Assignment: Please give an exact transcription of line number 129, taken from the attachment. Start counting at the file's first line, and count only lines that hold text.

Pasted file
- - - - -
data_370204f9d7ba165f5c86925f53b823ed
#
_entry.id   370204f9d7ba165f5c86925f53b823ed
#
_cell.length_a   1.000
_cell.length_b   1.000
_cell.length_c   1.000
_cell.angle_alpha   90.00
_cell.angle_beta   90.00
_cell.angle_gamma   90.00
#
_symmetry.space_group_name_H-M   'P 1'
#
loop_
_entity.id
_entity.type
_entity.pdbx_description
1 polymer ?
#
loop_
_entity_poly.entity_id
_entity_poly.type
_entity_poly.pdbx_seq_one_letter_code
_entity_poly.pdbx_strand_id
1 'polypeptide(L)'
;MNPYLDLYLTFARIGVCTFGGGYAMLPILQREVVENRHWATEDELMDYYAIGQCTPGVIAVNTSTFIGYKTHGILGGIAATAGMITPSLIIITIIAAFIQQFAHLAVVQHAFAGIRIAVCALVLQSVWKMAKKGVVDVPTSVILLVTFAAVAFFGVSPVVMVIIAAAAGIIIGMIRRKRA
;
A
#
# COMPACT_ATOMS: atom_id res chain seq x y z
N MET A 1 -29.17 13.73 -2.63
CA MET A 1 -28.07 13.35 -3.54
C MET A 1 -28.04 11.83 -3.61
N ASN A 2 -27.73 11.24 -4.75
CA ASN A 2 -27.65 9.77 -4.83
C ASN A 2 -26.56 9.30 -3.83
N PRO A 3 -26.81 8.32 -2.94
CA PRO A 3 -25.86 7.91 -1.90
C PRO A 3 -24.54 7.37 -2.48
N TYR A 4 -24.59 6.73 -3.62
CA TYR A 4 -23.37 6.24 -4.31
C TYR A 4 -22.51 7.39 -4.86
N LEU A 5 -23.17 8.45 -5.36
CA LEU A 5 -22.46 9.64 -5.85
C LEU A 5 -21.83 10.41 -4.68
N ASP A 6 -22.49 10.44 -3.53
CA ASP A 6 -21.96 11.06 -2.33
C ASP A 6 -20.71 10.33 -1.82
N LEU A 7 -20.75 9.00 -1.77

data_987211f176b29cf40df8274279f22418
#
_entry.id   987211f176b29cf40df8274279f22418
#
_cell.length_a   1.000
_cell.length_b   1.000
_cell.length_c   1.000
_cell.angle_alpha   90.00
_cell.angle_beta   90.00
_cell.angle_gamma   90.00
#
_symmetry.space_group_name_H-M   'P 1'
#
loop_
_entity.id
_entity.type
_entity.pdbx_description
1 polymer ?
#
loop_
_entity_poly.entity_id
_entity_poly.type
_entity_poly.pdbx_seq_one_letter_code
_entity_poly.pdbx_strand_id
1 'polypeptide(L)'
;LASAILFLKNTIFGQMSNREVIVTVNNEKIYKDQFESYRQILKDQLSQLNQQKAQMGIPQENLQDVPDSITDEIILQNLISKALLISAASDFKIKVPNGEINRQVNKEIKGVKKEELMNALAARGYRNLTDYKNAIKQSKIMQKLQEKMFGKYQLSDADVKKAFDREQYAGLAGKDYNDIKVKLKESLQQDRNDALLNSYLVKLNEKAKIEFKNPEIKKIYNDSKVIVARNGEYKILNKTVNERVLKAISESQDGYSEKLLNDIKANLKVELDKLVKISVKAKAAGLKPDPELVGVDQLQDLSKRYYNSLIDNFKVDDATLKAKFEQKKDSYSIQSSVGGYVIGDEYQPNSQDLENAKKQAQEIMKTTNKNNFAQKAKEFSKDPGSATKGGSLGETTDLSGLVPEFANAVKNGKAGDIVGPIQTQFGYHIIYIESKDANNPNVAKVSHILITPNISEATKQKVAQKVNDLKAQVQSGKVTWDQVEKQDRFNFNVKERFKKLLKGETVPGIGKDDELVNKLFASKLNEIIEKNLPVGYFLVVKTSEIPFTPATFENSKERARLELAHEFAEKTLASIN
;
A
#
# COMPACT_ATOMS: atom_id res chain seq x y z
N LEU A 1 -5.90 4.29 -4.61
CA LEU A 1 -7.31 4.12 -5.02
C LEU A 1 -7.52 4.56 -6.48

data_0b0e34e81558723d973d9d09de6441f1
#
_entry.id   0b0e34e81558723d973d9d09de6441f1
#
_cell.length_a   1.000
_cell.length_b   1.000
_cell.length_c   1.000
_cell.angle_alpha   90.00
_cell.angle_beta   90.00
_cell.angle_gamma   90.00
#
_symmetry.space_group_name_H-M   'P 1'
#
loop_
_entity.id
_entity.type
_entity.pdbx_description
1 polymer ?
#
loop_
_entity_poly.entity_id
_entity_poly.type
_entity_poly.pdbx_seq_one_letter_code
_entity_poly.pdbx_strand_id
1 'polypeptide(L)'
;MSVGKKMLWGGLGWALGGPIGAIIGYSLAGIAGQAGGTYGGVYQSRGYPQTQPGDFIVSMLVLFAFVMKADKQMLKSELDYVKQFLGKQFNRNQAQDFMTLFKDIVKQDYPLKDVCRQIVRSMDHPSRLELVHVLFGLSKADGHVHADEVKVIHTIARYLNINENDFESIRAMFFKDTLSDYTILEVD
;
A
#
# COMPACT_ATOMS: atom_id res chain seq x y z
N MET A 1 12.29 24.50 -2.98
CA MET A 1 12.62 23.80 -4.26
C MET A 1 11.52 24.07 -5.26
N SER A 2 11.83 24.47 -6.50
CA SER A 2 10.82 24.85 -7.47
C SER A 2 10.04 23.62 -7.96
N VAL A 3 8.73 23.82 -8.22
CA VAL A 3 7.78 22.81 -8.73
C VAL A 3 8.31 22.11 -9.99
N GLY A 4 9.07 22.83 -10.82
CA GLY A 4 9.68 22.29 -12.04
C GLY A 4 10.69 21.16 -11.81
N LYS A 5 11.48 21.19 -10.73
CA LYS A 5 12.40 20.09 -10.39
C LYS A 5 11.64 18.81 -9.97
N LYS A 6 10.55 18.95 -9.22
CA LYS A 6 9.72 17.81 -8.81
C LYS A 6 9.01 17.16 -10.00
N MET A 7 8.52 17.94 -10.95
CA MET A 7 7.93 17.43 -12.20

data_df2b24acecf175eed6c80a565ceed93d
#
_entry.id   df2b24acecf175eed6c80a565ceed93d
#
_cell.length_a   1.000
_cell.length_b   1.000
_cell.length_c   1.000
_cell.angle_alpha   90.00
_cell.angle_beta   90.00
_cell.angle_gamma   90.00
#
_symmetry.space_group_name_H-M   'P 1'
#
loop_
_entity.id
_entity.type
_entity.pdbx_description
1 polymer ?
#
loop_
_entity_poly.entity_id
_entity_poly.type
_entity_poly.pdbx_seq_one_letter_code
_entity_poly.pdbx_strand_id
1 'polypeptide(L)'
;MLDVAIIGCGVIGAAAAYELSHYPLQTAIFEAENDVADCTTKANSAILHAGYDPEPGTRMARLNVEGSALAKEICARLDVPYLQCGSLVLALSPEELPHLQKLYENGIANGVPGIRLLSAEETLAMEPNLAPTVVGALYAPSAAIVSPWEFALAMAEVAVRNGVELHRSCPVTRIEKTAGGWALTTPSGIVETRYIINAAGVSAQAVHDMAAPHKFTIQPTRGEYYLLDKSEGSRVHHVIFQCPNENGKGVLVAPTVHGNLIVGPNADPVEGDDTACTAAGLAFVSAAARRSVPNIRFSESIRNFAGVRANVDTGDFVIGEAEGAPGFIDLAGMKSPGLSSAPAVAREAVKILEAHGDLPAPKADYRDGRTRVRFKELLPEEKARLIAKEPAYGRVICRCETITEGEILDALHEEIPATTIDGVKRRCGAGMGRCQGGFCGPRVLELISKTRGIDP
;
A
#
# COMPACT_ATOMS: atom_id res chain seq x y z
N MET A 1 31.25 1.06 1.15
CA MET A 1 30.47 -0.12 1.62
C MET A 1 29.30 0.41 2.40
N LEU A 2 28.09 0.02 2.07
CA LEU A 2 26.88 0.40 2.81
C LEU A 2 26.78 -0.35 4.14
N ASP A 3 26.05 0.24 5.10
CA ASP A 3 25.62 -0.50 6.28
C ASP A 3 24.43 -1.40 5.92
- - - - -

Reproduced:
CA LYS A 6 9.72 17.81 -8.81